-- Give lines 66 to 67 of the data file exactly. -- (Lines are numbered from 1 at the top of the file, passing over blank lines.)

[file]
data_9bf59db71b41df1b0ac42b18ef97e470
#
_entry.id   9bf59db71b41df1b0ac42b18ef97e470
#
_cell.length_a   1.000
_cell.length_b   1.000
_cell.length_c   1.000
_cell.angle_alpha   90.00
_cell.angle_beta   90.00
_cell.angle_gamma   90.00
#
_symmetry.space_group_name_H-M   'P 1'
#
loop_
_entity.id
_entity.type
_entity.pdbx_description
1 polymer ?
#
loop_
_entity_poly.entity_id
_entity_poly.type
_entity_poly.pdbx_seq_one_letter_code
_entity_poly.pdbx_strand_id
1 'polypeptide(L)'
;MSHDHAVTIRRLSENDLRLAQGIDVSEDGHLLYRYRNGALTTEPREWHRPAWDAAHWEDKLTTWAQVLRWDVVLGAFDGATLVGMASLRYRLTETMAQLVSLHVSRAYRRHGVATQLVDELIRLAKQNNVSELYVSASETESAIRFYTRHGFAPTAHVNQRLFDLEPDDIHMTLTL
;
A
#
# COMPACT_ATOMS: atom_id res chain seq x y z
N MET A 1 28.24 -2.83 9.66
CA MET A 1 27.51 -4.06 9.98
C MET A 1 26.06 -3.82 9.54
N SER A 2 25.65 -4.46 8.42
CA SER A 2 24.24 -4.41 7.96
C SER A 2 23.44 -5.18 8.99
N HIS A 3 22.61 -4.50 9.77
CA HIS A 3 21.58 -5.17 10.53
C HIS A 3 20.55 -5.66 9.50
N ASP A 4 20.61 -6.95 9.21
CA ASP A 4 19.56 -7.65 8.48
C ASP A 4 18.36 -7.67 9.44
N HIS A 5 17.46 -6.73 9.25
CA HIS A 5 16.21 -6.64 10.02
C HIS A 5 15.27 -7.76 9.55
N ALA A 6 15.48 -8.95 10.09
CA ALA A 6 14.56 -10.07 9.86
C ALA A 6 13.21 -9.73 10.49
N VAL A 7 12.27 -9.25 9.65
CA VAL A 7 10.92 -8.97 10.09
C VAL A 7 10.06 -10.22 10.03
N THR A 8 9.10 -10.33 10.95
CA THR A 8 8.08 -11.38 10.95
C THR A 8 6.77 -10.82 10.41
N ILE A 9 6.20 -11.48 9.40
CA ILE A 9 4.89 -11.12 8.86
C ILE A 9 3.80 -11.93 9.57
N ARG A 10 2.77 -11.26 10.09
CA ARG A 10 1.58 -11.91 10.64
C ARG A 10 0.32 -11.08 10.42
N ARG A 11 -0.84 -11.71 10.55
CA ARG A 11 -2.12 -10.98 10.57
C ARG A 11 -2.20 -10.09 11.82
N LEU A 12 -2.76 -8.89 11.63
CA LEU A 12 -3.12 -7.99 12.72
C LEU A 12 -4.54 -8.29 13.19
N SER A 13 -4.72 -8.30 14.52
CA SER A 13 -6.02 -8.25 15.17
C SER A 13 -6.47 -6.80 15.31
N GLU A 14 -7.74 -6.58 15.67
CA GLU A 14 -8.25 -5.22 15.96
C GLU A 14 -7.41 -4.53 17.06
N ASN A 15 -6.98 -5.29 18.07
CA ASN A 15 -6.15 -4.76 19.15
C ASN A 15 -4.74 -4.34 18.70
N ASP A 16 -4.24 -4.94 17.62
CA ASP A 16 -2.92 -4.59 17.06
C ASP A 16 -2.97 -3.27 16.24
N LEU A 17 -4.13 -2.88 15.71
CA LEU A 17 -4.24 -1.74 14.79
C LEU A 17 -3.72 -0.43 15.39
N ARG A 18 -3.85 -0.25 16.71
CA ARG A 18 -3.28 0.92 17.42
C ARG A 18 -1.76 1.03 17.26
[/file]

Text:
C LEU A 12 -4.54 -8.29 13.19
N SER A 13 -4.72 -8.30 14.52